By John Burns
For a couple of years there’ve been rumors suggesting there’s a new Hayabusa on the way, and with that old warhorse currently MIA from Suzuki‘s list of returning 2021 models, the buzz has grown a bit louder that Suzuki’s fixing to spring a new World’s Fastest Production Motorcycle on the world. This time we’ll be a bit less unsuspecting than we were in 1999, and this time, it won’t be so easy a feat for Suzuki to pull off, given the existence of the Kawasaki H2 Carbon, which made an honest 206-rear-wheel horsepower on our dyno last November.
Whether the new ‘Busa is fact or fiction, it probably won’t be the earth-shattering experience the original 1999 GSX-R1300 was, a motorcycle that had no peer or precedent when it came to bouncing off its 186-mph speed governor. (Actually, as Mr. Siahaan points out, the governor didn’t appear until year two for the Hayabusa.) I still remember the day outside Barcelona when Mr. Watshisname, the Hayabusa project leader, asked us lucky “journalists,” with a sincere smile, to please respect all Spanish traffic laws. That was just before our German ride leader snapped his visor closed and twisted his Hayabusa’s throttle to the stop as we set off down the motorway. Soon, gentle freeway bends became corners where you could almost get a knee down.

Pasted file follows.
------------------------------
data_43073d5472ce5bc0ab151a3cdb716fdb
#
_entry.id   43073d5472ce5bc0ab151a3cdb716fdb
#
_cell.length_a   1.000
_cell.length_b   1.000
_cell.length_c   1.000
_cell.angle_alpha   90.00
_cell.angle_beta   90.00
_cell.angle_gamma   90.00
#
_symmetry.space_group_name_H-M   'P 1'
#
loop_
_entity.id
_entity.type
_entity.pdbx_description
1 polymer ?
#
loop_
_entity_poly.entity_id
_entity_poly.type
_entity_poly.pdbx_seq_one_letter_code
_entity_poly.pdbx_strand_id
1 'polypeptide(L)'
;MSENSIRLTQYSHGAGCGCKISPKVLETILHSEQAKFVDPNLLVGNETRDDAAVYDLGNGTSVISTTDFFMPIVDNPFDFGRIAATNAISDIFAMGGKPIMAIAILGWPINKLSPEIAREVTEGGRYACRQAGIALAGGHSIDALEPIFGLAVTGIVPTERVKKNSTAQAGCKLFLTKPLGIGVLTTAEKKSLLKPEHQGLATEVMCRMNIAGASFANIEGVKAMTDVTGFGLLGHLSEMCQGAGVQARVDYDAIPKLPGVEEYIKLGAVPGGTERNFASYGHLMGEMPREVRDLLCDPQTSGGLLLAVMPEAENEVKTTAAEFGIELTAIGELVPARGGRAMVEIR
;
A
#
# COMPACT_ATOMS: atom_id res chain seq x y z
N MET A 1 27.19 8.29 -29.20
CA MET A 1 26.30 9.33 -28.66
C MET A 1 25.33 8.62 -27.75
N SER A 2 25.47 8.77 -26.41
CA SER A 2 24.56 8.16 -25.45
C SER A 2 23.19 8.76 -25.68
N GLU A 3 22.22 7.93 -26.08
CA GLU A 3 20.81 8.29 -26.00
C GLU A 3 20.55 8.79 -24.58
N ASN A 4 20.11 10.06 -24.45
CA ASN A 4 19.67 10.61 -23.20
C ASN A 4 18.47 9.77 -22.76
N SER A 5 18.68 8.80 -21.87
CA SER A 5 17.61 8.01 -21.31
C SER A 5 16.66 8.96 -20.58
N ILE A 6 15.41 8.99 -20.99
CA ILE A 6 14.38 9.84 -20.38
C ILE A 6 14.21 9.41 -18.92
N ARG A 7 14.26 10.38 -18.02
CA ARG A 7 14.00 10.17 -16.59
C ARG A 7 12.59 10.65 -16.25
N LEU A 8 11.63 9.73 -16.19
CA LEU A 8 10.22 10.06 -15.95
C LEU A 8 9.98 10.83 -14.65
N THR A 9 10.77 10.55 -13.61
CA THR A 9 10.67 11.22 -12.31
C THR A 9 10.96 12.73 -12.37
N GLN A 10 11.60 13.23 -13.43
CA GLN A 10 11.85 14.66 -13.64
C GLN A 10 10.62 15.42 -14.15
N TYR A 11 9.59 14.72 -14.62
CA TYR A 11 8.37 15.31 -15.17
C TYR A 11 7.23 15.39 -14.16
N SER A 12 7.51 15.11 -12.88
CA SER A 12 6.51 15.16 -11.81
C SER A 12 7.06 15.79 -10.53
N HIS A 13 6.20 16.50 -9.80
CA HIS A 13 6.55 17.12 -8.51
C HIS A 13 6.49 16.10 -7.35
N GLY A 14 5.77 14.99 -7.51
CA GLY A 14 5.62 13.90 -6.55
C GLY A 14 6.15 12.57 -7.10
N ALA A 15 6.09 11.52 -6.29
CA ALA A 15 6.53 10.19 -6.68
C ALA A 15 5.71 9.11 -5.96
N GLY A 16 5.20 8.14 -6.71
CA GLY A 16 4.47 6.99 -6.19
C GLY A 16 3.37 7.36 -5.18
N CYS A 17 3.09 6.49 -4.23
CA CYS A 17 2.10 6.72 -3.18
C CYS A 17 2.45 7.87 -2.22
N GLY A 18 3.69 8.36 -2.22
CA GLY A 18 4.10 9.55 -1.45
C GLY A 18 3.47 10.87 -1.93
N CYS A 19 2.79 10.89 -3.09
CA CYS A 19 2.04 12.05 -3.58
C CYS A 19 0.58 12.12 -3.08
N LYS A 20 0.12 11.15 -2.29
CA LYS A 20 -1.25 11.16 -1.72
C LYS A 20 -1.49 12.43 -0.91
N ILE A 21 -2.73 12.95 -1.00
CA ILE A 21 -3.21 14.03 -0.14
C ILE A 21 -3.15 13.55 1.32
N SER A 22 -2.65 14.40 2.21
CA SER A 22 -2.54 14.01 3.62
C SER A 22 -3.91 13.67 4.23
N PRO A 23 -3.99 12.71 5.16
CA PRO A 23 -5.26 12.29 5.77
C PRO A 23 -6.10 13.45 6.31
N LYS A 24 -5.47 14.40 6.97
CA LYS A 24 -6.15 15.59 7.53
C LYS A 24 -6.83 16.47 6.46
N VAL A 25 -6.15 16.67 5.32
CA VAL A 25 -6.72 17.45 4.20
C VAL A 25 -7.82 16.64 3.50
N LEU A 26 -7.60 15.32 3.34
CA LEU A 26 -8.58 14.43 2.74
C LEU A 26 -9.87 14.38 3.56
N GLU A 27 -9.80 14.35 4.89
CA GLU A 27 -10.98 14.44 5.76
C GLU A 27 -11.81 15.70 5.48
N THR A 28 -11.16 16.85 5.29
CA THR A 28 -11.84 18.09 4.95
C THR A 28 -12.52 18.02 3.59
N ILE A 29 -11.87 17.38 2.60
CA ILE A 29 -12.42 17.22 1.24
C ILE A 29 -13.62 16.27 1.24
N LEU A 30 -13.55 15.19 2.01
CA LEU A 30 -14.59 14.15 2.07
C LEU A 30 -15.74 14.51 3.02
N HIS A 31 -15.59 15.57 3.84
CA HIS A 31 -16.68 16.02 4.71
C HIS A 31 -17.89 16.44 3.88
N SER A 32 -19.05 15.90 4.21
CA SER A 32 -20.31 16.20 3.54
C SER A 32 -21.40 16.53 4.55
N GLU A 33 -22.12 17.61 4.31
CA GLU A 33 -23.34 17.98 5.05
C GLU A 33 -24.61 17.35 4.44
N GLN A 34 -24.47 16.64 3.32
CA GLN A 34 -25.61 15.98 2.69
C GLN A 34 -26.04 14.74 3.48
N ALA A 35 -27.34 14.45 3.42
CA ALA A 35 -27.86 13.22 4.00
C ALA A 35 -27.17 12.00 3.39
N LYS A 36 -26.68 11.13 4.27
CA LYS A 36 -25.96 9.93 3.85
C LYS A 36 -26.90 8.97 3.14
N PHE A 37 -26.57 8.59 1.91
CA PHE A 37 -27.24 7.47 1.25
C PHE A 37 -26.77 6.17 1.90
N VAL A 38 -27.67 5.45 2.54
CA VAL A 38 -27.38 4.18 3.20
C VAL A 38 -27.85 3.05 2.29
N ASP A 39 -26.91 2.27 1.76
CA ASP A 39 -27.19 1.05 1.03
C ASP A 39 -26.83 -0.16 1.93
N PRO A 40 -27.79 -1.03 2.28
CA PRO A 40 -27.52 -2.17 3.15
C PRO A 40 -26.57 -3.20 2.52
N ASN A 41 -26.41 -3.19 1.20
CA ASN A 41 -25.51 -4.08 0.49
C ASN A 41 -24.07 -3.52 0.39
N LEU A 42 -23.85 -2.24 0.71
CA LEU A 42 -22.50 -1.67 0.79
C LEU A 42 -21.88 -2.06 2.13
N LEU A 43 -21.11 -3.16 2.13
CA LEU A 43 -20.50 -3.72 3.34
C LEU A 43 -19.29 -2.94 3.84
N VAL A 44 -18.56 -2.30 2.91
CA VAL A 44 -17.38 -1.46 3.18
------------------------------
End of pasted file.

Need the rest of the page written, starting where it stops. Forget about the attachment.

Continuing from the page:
The Hayabusa’s been a big hit ever since, but that of course wasn’t enough for everybody. What else are you gonna do, if your name’s Yoshimura, but build a Hayabusa to race in the Suzuka 8-Hour? Fujio Yoshimura built the X1R ‘Busa to run in the X-Formula class of the famous endurance race in 1999, which his bike promptly won against a field of other heavily …read more
Source:: Archive: Yoshimura Hayabusa X1R